Council cover-up over voting methods
Brussels - WWF has accused the EU Council of Ministers of mounting “a damaging cover-up” over its decision-making procedures following a refusal by the institution today to release in full an in-house legal opinion on when to use qualified majority voting to adopt ‘conclusions’.The decision, formally answering WWF’s second transparency appeal on the issue, was taken at the start of the Economic and Financial Affairs Council without debate (links to the WWF application and the Council’s final draft reply).
Six member states  voted against the decision, stating jointly that they “cannot fully agree with the reasoning regarding the overall sensitive nature of the legal advice or with the reasoning regarding the absence of an overriding public interest in disclosure”. In a preceding case, the Council had tried to claim no such document existed.
“By keeping this document secret, and against a clear overriding public interest, the Council has mounted a damaging cover-up,” said Mark Johnston, senior adviser at WWF European Policy Office. “If majority voting were to have been used, then vital new domestic energy and climate policies would have won Council backing and Europe’s position in UN negotiations would be much stronger. Citizen’s rights to both transparent accountable public administration and to effective environmental protection cannot continue to be harmed so significantly.”
WWF began using EU freedom of information law to probe Council decision-making methods in June, after conclusions on long-term climate and energy 2050 Roadmaps were vetoed for a third time by a single member state.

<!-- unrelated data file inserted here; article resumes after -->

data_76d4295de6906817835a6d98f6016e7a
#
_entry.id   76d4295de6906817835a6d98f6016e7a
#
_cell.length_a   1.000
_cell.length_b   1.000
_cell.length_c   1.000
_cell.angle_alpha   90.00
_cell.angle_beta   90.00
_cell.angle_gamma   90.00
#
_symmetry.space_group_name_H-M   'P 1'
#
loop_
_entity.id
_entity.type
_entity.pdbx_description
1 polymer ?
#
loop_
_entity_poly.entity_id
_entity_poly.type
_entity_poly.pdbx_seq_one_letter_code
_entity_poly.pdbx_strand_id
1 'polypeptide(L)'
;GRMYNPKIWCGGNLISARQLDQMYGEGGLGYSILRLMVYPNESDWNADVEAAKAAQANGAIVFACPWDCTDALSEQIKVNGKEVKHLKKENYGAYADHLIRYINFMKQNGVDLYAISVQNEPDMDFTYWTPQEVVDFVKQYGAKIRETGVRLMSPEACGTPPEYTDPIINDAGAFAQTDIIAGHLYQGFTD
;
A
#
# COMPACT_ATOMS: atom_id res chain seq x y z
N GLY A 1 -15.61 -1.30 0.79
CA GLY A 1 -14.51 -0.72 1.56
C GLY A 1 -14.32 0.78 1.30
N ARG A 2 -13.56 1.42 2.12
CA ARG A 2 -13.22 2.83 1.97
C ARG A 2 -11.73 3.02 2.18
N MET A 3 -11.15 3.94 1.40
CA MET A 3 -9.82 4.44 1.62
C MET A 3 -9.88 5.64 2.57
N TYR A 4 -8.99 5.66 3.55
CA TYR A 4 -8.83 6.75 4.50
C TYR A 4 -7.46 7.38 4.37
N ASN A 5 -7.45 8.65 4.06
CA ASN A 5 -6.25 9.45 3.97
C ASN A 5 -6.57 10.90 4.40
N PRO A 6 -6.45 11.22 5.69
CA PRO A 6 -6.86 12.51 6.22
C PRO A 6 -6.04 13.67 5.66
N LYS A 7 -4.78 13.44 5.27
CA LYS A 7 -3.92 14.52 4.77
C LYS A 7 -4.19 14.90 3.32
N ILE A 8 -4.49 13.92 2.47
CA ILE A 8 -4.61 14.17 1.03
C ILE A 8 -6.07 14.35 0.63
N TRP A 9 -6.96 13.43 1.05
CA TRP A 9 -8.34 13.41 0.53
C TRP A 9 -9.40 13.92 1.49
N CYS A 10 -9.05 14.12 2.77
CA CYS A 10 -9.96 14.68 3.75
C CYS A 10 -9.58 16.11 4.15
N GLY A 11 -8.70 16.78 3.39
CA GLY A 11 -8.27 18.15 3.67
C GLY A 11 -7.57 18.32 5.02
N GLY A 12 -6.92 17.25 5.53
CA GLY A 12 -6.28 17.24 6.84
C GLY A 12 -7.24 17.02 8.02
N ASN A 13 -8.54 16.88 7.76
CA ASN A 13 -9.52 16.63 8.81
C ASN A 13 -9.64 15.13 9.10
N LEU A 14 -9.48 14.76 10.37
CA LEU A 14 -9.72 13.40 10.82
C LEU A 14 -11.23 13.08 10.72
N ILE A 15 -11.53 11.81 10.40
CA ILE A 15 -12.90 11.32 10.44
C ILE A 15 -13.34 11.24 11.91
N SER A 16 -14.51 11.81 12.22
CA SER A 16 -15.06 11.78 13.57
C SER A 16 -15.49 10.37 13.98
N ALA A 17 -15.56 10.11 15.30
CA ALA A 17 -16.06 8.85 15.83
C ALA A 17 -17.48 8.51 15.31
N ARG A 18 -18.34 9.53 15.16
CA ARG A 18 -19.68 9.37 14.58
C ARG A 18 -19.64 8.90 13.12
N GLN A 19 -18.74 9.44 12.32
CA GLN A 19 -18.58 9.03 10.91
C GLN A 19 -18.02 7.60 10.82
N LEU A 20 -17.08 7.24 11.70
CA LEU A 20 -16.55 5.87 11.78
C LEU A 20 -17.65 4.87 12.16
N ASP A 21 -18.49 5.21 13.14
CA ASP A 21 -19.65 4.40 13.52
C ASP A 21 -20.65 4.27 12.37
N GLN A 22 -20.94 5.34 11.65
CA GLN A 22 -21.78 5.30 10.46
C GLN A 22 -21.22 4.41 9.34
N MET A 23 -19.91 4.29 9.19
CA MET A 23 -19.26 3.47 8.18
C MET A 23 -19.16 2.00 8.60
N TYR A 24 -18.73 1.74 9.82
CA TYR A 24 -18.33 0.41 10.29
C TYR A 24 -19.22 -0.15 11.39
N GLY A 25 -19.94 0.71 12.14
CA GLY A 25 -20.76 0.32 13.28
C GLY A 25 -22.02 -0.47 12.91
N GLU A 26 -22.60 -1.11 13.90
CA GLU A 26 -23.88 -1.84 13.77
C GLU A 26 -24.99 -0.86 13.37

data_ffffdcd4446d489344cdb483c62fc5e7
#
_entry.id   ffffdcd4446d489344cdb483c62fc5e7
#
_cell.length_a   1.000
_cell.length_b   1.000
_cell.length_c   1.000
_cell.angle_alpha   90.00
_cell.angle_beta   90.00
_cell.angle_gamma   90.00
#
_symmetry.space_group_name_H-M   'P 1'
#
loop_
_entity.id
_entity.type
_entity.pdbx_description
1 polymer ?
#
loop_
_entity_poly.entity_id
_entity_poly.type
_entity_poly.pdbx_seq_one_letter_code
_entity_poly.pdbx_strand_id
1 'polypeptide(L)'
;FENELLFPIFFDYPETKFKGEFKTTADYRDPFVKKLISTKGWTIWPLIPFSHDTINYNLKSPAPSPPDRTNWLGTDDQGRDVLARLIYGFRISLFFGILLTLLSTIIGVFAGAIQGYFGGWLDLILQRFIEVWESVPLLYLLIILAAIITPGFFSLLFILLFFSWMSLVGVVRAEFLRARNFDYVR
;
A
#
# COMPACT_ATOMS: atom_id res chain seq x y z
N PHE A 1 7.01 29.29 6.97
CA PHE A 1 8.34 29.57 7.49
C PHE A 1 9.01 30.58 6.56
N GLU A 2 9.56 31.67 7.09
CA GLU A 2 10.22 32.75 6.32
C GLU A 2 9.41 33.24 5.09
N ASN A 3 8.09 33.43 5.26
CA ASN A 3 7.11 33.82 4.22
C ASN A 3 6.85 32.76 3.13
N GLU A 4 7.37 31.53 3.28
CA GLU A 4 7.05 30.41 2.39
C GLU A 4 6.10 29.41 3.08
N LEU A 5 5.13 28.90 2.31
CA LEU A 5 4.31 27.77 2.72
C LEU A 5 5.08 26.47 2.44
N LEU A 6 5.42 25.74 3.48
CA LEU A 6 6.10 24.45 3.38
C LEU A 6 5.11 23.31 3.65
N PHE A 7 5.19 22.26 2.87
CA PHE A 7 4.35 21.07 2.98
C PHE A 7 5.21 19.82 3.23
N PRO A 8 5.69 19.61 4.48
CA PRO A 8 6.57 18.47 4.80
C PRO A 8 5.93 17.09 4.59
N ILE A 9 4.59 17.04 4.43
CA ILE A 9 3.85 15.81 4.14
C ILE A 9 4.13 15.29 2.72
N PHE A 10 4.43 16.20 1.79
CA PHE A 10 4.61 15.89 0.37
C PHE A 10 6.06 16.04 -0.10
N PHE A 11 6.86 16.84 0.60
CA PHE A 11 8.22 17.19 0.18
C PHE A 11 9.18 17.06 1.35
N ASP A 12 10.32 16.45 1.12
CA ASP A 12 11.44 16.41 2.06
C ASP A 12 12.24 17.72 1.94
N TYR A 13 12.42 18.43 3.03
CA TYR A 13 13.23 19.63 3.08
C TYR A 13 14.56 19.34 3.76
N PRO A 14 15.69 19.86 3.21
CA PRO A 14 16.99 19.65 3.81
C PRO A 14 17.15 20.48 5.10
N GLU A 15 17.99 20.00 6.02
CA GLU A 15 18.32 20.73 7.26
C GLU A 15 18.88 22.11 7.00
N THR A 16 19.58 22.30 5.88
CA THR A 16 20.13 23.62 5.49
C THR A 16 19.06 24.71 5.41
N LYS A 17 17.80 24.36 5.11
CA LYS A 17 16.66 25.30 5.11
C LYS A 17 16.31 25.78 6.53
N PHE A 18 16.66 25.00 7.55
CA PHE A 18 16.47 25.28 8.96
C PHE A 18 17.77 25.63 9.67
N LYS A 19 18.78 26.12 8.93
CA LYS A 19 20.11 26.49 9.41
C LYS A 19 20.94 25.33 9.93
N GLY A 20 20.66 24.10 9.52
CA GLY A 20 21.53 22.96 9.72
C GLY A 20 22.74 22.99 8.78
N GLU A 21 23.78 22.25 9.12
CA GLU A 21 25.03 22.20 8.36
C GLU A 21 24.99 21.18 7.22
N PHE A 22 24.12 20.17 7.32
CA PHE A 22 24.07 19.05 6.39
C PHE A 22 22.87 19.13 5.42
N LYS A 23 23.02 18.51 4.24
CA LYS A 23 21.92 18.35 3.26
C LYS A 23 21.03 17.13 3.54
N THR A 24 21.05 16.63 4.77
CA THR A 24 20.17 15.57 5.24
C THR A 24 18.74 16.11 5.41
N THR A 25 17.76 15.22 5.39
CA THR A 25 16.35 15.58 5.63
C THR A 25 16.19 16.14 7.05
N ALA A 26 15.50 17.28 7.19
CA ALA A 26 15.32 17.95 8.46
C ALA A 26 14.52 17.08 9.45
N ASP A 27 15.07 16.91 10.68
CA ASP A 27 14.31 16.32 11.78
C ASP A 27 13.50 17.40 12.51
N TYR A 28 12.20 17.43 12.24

Article 16 of the Treaty on European Union states that: “The Council shall act by a qualified majority except where the Treaties provide otherwise.” So far the Council has failed to explain in any official document why this requirement is not being met.
“Replacement” legal advice also sought
On 16 October 2012, as a result of questions by several MEPs and by WWF, the Council’s legal service introduced a different opinion on the adoption of conclusions (link to document 15018/12). The legal service claims that the new document “replaces” the 2004 advice and is necessary due to the entry into force in 2009 of the Lisbon Treaty.
However, no specific reasons or references are provided to justify the claim that the Lisbon Treaty has had any material impact on the issue at hand. The new legal advice remains confidential at the present time, but is also subject to a new and more recent transparency application by WWF. This third case is expected to conclude in December or January.
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1. Denmark, Estonia, Finland, Netherland, Slovenia and Sweden.
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